Table of Contents

  • BAAT

    N. Sims-Williams, J. Russell

    an Iranian middle personal name; Baat is the name of a disciple of Mani mentioned in the Coptic “crucifixion narrative”. The word is borrowed in Armenian in the form “Bat” which translates to the name of the “nahapet” (family head).

  • BĀB (1)

    D. M. MacEoin

    “door, gate, entrance,” a term of varied application in Shiʿism and related movements.

  • BĀB (2)

    H. Algar

    Title given to certain Sufi shaikhs of Central Asia.

  • BĀB AL-ABWĀB

    cross-reference

    Ancient city in Dāḡestān on the western shore of the Caspian Sea, located at the entrance to the narrow pass between the Caucasus foothills and the sea. See DARBAND (1).

  • BĀB AL-BĀB

    cross-reference

    Shaikhi ʿālem who became the first convert to Babism, provincial Babi leader in Khorasan, and organizer of Babi resistance in Māzandarān (1814-49). See BOŠRŪʾĪ.

  • BĀB, ʿAli Moḥammad Širāzi

    D. M. MacEoin

    (1819-1850), the founder of Babism, from a mercantile family with activities in Shiraz and Būšehr.

  • BĀB-E FARḠĀNĪ

    cross-reference

    title given to certain Sufi shaikhs of Central Asia. See BĀB (2).

  • BĀB-E HOMĀYŪN

    A. Sh. Shahbazi

    name of a gate and its connecting street in the Qajar citadel of Tehran. Once known as “Sardar Almasiya”, the gate was renamed to Bab-E Homayun and rebuilt as a two-storied structure.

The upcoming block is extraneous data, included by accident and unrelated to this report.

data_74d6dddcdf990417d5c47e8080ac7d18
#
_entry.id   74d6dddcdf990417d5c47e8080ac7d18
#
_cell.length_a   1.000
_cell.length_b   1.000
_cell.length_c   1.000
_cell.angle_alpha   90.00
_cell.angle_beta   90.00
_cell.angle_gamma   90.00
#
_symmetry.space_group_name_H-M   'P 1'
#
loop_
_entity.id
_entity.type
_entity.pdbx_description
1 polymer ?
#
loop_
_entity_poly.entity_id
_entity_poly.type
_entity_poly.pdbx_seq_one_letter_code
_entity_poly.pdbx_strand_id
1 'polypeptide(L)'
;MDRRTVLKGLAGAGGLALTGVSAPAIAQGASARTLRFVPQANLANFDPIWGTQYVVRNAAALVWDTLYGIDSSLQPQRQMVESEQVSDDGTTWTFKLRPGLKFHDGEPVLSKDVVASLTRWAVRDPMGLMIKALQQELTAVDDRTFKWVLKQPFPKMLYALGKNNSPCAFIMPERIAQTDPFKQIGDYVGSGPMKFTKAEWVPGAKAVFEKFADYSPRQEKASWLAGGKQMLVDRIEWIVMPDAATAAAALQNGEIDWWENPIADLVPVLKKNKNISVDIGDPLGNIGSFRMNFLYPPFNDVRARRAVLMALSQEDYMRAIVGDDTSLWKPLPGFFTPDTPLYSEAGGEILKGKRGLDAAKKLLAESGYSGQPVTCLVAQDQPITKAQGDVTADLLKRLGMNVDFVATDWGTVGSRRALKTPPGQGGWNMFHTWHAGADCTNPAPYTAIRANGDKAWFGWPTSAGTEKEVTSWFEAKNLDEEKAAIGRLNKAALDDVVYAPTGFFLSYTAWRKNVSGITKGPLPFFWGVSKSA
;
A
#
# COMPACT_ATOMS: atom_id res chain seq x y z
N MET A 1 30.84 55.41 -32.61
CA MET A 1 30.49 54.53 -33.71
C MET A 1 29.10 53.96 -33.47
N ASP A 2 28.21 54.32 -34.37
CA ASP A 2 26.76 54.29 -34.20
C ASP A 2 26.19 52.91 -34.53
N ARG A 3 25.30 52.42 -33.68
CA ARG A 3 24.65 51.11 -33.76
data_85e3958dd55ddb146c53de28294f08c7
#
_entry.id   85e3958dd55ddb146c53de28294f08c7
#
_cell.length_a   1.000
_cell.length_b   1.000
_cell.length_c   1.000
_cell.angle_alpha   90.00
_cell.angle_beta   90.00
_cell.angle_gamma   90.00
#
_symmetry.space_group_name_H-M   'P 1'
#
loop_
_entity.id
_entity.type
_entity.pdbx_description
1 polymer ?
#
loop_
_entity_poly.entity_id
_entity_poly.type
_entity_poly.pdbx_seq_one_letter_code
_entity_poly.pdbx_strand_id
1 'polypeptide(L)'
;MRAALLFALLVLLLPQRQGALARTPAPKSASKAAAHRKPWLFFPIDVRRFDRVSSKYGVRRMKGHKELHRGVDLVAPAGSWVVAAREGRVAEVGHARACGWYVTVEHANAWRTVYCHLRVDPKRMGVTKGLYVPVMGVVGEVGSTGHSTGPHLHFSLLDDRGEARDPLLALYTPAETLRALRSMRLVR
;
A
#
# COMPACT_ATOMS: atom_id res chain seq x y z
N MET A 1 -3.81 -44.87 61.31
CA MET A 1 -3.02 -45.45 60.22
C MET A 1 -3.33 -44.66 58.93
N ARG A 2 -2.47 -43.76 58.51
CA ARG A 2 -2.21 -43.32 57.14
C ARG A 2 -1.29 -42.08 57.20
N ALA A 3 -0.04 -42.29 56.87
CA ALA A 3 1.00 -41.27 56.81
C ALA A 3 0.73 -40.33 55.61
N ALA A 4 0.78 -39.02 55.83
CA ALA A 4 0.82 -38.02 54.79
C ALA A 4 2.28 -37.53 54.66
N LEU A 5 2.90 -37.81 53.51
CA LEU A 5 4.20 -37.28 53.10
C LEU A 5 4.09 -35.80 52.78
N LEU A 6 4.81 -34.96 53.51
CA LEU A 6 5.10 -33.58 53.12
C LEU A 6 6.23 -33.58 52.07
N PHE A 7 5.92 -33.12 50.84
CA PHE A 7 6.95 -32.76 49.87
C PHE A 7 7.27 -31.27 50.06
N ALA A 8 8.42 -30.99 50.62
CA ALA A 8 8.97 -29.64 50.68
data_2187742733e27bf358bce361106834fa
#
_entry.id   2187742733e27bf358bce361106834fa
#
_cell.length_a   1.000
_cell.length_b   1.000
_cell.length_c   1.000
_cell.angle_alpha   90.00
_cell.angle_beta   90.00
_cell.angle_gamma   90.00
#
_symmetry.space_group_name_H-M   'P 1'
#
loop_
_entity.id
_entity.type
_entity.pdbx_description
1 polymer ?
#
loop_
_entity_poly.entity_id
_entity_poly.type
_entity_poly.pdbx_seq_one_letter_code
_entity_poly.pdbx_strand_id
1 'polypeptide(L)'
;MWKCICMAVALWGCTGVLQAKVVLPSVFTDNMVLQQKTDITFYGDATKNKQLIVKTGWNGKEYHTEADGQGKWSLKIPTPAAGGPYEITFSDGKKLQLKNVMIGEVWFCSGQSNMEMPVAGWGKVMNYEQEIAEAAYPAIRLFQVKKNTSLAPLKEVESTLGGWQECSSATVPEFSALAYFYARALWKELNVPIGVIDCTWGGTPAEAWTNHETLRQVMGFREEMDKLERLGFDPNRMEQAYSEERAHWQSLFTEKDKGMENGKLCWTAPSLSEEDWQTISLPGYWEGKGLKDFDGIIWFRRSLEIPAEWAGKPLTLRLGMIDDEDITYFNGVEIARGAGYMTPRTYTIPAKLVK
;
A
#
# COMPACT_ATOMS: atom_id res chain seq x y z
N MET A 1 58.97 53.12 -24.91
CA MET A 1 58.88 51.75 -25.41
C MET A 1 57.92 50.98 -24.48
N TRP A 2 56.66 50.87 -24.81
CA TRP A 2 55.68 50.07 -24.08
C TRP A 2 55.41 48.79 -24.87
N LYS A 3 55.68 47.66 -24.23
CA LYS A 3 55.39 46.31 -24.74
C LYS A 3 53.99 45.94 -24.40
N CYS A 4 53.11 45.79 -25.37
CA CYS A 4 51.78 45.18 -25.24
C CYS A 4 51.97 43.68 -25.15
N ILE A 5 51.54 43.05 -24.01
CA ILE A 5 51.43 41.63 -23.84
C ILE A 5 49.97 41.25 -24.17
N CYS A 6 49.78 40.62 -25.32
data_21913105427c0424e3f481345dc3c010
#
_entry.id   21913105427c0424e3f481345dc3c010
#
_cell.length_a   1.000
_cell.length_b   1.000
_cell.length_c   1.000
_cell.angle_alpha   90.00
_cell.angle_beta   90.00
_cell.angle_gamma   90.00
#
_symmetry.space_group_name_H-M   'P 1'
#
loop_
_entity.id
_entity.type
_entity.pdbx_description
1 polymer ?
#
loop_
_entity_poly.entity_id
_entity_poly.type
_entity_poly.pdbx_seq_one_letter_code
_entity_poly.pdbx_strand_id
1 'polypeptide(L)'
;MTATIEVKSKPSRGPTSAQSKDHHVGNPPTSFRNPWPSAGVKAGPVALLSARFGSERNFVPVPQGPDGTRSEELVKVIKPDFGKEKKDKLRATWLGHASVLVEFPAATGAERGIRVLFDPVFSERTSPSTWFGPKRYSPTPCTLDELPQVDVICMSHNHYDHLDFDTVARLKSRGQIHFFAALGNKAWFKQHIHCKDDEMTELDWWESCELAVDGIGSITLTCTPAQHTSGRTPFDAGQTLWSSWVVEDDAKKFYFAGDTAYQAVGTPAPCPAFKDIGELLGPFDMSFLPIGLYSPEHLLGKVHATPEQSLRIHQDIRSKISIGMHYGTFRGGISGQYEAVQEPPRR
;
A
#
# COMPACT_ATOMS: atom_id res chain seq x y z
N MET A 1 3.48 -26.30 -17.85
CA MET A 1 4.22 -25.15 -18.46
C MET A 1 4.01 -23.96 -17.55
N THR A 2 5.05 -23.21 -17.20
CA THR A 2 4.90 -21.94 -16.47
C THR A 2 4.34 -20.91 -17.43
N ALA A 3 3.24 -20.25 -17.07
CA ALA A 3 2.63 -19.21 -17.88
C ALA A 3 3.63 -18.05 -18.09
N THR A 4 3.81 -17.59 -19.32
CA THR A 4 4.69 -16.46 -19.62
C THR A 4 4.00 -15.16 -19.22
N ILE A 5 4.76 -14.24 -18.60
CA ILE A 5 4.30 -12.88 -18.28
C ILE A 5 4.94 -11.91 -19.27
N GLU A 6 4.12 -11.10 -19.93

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  • BĀB-E MĀČĪN

    cross-reference

    title given to certain Sufi shaikhs of Central Asia. See BĀB (2).

  • BĀBĀ AFŠĀR

    cross-reference

    , MĪRZĀ. See ḤAKĪMBĀŠĪ.

  • BĀBĀ AFŻAL-AL-DĪN

    William Chittick

    (d. ca. 1213-14) poet and author of philosophical works in Persian. His works suggest a disdain for officials, and his tomb in Maraq is still a place of pilgrimage.

  • BĀBĀ BEG

    cross-reference

    See JŪYĀ.

  • BĀBĀ FAḠĀNI

    Z. Safa

    Persian poet of the 15th and 16th centuries, who wrote under his last name and also the pen-name Sakkaki.

  • BĀBĀ FARĪD

    Cross-Reference

    a major Shaikh of the Češtīya mystic order, born in the last quarter of the 12th century in Kahtwāl near Moltān, Punjab. See GANJ-E ŠAKAR, Farid-al-Din Masʿud.

  • BĀBĀ ḤĀTEM

    A. S. Melikian-Chirvani

    11th-century mausoleum in northern Afghanistan, some 40 miles west of Balḵ. It follows the simple plan of the earliest Islamic mausoleums in the Iranian world—a single square room with a cupola resting on squinches.

  • BĀBĀ JĀN ḴORĀSĀNI

    Priscilla Soucek

    16th-century calligrapher, poet, and craftsman, also known as Ḥāfeẓ Bābā Jān Torbatī.

  • BĀBĀ JĀN TEPE

    R. C. Henrickson

    an archeological site in northeastern Luristan, on the southern edge of the Delfān plain, near Nūrābād, important primarily for excavations conducted by C. Goff from 1966 to 1969.

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  • BĀBĀ KUHI

    M. Kasheff

    popular name of Shaikh Abū ʿAbdallāh Moḥammad b. ʿAbdallāh b. ʿObaydallāh Bākūya Šīrāzī, Sufi of the 10th-11th centuries.

  • BĀBĀ ŠAMAL

    L. P. Elwell-Sutton

    a weekly satirical periodical, 1943-45, founded by Reżā Ganjaʾī. It was impartially opposed to all foreign intervention and influence in Iran. It had a wide circulation and dealt with the political issues of the day.

  • BĀBĀ SAMMĀSĪ

    H. Algar

    (d. 1354), Central Asian Sufi of the line known as selsela-ye ḵᵛājagān (line of the masters) which was inaugurated by Ḵᵛāja Abu Yaʿqūb Hamadānī.